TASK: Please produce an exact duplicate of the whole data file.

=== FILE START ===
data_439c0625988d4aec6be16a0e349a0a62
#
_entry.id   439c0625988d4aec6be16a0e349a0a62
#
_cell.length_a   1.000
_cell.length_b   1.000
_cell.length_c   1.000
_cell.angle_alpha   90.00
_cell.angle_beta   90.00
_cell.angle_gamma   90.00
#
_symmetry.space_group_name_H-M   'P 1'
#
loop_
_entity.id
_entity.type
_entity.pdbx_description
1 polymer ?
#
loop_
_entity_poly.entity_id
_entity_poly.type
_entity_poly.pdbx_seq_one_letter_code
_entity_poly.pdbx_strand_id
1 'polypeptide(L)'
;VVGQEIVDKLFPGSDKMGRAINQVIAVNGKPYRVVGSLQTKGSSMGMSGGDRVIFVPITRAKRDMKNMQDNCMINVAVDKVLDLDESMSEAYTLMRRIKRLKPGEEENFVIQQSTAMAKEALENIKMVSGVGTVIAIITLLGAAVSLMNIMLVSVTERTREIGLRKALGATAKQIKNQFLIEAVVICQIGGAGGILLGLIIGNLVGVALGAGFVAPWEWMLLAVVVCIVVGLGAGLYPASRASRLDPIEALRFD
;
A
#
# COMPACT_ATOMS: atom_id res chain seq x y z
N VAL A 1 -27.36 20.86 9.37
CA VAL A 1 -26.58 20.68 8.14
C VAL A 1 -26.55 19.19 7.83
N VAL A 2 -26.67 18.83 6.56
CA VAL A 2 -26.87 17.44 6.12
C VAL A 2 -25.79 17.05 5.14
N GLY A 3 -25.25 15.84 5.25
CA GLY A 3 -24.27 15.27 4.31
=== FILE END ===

data_439c0625988d4aec6be16a0e349a0a62
#
_entry.id   439c0625988d4aec6be16a0e349a0a62
#
_cell.length_a   1.000
_cell.length_b   1.000
_cell.length_c   1.000
_cell.angle_alpha   90.00
_cell.angle_beta   90.00
_cell.angle_gamma   90.00
#
_symmetry.space_group_name_H-M   'P 1'
#
loop_
_entity.id
_entity.type
_entity.pdbx_description
1 polymer ?
#
loop_
_entity_poly.entity_id
_entity_poly.type
_entity_poly.pdbx_seq_one_letter_code
_entity_poly.pdbx_strand_id
1 'polypeptide(L)'
;VVGQEIVDKLFPGSDKMGRAINQVIAVNGKPYRVVGSLQTKGSSMGMSGGDRVIFVPITRAKRDMKNMQDNCMINVAVDKVLDLDESMSEAYTLMRRIKRLKPGEEENFVIQQSTAMAKEALENIKMVSGVGTVIAIITLLGAAVSLMNIMLVSVTERTREIGLRKALGATAKQIKNQFLIEAVVICQIGGAGGILLGLIIGNLVGVALGAGFVAPWEWMLLAVVVCIVVGLGAGLYPASRASRLDPIEALRFD
;
A
#
# COMPACT_ATOMS: atom_id res chain seq x y z
N VAL A 1 -27.36 20.86 9.37
CA VAL A 1 -26.58 20.68 8.14
C VAL A 1 -26.55 19.19 7.83
N VAL A 2 -26.67 18.83 6.56
CA VAL A 2 -26.87 17.44 6.12
C VAL A 2 -25.79 17.05 5.14
N GLY A 3 -25.25 15.84 5.25
CA GLY A 3 -24.27 15.27 4.31